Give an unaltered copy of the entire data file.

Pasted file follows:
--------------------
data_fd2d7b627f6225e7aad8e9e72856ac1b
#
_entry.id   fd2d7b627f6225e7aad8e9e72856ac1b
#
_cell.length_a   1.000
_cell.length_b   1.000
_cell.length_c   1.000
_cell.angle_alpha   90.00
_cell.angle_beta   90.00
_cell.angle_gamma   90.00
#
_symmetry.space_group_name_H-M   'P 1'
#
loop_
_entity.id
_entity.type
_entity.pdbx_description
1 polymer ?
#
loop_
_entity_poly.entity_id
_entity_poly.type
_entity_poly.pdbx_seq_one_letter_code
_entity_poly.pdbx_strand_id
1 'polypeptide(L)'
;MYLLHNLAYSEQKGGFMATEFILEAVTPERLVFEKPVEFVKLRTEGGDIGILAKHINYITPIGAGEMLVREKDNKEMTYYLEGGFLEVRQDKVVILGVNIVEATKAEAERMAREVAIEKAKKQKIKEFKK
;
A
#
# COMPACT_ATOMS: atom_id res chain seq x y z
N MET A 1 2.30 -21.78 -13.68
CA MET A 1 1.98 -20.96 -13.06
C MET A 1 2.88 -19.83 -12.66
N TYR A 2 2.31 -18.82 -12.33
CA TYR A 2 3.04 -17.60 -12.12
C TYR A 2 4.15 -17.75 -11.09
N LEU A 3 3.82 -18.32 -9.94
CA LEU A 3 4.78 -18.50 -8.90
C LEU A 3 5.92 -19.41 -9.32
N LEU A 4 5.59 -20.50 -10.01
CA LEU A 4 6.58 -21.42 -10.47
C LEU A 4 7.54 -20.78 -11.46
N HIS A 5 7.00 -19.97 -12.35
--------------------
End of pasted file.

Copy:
data_fd2d7b627f6225e7aad8e9e72856ac1b
#
_entry.id   fd2d7b627f6225e7aad8e9e72856ac1b
#
_cell.length_a   1.000
_cell.length_b   1.000
_cell.length_c   1.000
_cell.angle_alpha   90.00
_cell.angle_beta   90.00
_cell.angle_gamma   90.00
#
_symmetry.space_group_name_H-M   'P 1'
#
loop_
_entity.id
_entity.type
_entity.pdbx_description
1 polymer ?
#
loop_
_entity_poly.entity_id
_entity_poly.type
_entity_poly.pdbx_seq_one_letter_code
_entity_poly.pdbx_strand_id
1 'polypeptide(L)'
;MYLLHNLAYSEQKGGFMATEFILEAVTPERLVFEKPVEFVKLRTEGGDIGILAKHINYITPIGAGEMLVREKDNKEMTYYLEGGFLEVRQDKVVILGVNIVEATKAEAERMAREVAIEKAKKQKIKEFKK
;
A
#
# COMPACT_ATOMS: atom_id res chain seq x y z
N MET A 1 2.30 -21.78 -13.68
CA MET A 1 1.98 -20.96 -13.06
C MET A 1 2.88 -19.83 -12.66
N TYR A 2 2.31 -18.82 -12.33
CA TYR A 2 3.04 -17.60 -12.12
C TYR A 2 4.15 -17.75 -11.09
N LEU A 3 3.82 -18.32 -9.94
CA LEU A 3 4.78 -18.50 -8.90
C LEU A 3 5.92 -19.41 -9.32
N LEU A 4 5.59 -20.50 -10.01
CA LEU A 4 6.58 -21.42 -10.47
C LEU A 4 7.54 -20.78 -11.46
N HIS A 5 7.00 -19.97 -12.35